It was a normal pace for me. The distant figure kept a pace much slower and not by choice. Time had weathered the bones that trudged with a kind of peace about them. A few fences were in the way, a “no-trespassing” sign here, a “dune habitat” sign there. The sand gathered weeds about it along the small dunes I crossed, eager to reach the pier. Not everyone would be so willing to follow. Not everyone would walk to the end of the earth for you, no matter where you were going.
I bet from the end of the pier, you can get a great view of the city. Is that the Sears Tower? You can barely see the top of it over that fence. Where did Dad go? I guess he’s still walking this way. The water sounds louder. I’m hungry. Is that a concrete ledge? Just beyond that fence, let’s see. Just beyond….
Slowly and surely the cityscape appeared over a large concrete slab guarding the beach from the powerful might of Lake Michigan. The water was choppy in the Canadian wind, splashing over the concrete from time-to-time. Nearly every building of the city was crystal clear, the earlier mist lifting just enough for a picture-perfect view. Navy Pier stretched out onto the water, a kind of arm reaching out onto the Great Lake. The towers were unmistakable and climbed high into the afternoon sky, the first a visible break to the blue backdrop before a series of other buildings stretched on into the distance. There’s something about staring at a large cityscape that makes you feel as though it belongs to you and no one else.
The pier was ahead but I stopped and turned, noting that I had left the figure behind. The future was within reach but forgetting the past was unacceptable. So much was owed to it. In one direction, the city stared at me blankly, and the brown grains of sand blowing about behind me seemed almost daunting. I knew he was there, that solemn figure walking his slow walk but resolute to come along, or at least, watching from a distance with great pride. I sat down on a concrete slab and watched the clouds roll in slowly near the city. In the city so windy, they moved quickly, tearing into the blue.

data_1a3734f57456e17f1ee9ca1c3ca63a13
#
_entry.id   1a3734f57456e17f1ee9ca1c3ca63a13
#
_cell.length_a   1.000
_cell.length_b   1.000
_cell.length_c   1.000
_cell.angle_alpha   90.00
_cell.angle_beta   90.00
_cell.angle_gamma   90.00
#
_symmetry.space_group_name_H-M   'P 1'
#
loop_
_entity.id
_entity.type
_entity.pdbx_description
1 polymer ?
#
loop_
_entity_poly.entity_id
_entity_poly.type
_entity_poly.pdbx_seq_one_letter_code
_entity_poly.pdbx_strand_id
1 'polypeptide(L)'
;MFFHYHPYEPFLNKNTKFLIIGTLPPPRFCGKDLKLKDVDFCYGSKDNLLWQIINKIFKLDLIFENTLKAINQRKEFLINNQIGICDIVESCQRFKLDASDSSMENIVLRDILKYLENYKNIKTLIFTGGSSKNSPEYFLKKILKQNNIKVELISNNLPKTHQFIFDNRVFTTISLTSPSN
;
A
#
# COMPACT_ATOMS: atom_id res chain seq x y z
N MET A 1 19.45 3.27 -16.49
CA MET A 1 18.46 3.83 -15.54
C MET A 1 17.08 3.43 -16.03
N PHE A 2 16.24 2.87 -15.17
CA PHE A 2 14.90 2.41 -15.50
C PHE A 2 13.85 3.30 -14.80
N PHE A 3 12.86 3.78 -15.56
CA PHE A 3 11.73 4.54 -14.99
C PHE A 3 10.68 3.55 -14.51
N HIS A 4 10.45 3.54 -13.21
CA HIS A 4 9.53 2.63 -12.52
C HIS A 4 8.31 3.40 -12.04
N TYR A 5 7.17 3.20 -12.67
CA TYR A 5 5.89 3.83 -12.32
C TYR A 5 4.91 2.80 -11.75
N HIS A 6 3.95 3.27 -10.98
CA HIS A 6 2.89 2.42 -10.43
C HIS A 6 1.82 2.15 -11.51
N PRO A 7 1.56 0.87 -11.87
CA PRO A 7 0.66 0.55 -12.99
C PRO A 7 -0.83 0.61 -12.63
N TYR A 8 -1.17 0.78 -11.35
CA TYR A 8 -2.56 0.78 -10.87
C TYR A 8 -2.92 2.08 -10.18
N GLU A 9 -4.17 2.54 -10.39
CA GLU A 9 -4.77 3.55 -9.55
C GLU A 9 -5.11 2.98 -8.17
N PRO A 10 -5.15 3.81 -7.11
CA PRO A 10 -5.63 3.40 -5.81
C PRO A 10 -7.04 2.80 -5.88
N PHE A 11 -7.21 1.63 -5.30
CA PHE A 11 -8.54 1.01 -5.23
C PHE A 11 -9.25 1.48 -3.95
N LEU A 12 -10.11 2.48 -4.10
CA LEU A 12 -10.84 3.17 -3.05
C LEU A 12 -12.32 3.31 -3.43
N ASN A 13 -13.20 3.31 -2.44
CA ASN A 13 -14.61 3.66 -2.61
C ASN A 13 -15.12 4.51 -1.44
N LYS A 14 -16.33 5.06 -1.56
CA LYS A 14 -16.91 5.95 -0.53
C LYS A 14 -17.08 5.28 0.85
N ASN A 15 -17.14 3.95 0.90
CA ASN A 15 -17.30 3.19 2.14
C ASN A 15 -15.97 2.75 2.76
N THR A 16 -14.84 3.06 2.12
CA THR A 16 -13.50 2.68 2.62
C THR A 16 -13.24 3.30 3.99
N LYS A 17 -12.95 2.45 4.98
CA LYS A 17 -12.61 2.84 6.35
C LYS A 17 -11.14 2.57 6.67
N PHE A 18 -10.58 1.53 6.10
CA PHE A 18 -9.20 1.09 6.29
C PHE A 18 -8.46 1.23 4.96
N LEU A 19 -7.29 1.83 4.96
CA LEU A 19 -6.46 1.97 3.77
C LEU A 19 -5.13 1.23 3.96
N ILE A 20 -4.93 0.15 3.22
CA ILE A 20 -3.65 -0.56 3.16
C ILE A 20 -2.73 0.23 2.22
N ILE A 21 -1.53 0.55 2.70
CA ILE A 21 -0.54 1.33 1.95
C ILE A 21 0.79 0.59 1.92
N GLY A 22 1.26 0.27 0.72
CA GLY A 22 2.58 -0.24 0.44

He better be here soon. I want him to see this. This isn’t something you get to see everyday.
Staring at the cityscape, I felt the quiet presence standing behind me. There was nothing looming to it. If anything, it was comforting. So long, it seems, we run forward from our fathers, eager to be on our own, and yet, I couldn’t have been more pleased by the quiet presence that served as a reminder of something I would always have. No words were needed, but a few were spoken nevertheless.
“The clouds rolled in.”
“I see that… Son?”
“The sky is still blue above the clouds.”
“I know, Dad.”
“…doesn’t matter where you’re standing or who you’re standing with, there’s still blue sky up there.”
“I know, Dad.”
“Then look for it. Don’t stop looking for it.”
He sat beside me on the concrete slab, watching the water slap the beach behind us and stretch all the way to the city in front of us. When it was time to go, I took on a quiet stride I hadn’t taken before and walked alongside him with reverence.